Teeth-related orofacial infections can occur due to dental caries or periodontal infections extending beyond the alveolar bone into the facial spaces and oral cavity. These infections can range from superficial abscesses to deep neck infections, with some potentially leading to life-threatening conditions.

These infections often result from colonization by microorganisms, which can migrate from an infected tooth to the surrounding bone and muscles, leading to swelling, pus accumulation, and other symptoms. A variety of factors contribute to these infections, including long-standing dental decay, gum issues, immunocompromised states, trauma, and poor oral hygiene.

Signs and symptoms of orofacial space infections may include redness, localized swelling, increased temperature, fatigue, tenderness, pain, and fever. The presence of an existing decayed tooth, compromised periodontal health, and poor oral hygiene can contribute to the development of these infections. Left unmanaged, they can spread to adjacent anatomical spaces, causing complications such as restricted mouth opening and airway obstruction.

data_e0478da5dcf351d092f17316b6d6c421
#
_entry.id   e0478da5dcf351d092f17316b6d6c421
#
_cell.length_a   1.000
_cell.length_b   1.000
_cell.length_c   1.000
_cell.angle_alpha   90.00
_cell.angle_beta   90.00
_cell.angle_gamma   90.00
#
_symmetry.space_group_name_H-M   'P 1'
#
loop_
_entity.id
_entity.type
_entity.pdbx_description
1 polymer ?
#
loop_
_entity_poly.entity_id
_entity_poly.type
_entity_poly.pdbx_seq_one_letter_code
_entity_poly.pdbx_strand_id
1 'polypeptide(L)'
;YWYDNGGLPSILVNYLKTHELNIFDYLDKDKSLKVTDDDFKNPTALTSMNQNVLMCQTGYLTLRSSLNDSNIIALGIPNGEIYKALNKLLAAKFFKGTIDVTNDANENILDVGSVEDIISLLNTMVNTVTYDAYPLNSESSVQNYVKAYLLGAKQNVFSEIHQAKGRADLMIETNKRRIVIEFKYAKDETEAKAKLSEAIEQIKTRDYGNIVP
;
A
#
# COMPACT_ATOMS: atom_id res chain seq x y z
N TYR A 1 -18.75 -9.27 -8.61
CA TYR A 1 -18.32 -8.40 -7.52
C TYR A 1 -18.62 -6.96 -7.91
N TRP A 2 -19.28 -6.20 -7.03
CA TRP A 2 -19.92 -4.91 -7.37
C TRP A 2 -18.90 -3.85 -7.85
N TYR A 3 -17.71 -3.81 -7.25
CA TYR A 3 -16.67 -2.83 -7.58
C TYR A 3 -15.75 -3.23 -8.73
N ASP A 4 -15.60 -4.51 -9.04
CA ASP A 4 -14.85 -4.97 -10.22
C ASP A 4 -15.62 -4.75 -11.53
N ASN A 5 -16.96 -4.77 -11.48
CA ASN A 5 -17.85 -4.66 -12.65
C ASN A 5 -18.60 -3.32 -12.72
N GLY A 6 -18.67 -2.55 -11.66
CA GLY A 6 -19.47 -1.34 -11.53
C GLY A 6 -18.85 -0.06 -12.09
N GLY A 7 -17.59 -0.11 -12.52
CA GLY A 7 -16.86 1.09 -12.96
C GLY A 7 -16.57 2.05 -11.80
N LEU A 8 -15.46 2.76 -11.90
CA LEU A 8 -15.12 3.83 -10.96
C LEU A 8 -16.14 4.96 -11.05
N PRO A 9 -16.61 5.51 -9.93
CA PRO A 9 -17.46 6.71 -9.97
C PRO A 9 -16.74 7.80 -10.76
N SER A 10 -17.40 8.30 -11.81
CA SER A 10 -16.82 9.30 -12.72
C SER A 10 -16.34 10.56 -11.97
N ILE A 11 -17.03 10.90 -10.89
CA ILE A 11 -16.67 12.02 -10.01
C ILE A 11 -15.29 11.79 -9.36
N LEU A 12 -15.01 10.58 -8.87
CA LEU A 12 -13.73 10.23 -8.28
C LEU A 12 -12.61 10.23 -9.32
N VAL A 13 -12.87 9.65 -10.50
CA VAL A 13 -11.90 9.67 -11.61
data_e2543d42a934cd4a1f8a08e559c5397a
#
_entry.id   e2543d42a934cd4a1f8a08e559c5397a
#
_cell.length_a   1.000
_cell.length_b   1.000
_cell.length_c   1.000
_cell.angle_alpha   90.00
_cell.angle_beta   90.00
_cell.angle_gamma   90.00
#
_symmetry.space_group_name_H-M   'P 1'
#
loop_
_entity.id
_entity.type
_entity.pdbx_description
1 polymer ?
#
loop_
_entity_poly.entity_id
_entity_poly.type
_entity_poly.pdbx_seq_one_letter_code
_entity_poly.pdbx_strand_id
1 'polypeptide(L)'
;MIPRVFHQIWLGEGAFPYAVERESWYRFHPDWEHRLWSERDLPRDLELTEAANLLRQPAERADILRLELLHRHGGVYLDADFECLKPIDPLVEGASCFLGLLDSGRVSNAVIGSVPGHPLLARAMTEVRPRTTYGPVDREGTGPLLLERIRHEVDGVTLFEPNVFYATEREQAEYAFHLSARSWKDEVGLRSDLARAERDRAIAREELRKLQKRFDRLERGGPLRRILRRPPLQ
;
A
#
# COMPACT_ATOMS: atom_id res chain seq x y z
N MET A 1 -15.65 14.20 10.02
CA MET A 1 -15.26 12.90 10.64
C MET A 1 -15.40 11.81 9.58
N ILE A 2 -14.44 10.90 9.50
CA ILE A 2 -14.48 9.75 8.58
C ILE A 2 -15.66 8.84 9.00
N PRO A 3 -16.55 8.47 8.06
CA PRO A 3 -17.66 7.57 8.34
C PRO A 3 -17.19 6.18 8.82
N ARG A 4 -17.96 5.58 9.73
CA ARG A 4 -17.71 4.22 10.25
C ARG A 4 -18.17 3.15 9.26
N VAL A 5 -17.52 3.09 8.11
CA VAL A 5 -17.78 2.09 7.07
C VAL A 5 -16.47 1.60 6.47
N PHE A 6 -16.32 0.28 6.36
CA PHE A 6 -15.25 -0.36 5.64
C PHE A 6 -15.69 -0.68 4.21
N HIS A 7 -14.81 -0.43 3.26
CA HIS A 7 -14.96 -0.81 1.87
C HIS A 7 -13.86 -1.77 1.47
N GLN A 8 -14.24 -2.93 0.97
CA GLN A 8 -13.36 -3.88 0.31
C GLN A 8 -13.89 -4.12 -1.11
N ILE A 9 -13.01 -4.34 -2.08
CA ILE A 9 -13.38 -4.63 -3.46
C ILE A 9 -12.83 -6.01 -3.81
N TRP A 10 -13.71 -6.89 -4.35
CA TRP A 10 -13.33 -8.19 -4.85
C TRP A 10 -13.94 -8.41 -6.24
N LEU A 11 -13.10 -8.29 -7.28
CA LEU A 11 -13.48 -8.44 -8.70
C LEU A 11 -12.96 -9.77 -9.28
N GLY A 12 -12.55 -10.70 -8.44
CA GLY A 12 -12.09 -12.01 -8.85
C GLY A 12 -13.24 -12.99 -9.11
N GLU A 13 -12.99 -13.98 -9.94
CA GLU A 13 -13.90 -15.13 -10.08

The management of orofacial space infections typically involves the following steps:

Early decompression is crucial to relieve pressure, prevent the spread of infection, and avoid complications. While antibiotics help control infection, the primary management involves draining the swelling to release pressure and wash out infectious content. Local anesthesia is used during the drainage procedure, and in some cases, General anesthesia along with nerve blocks are administered.

At Facios clinic, a thorough approach to managing orofacial space infections is taken, involving preoperative consultation, appropriate antibiotics, patient education, primary management, and administration of antibiotics and analgesics. Drains may be used to decompress the area and facilitate proper healing.Failure to adequately address these infections can lead to life-threatening complications, such as Ludwig’s angina in the lower jaw and cavernous sinus thrombosis in the upper jaw. These conditions require prompt, skilled management by maxillofacial surgeons to ensure the best possible outcomes.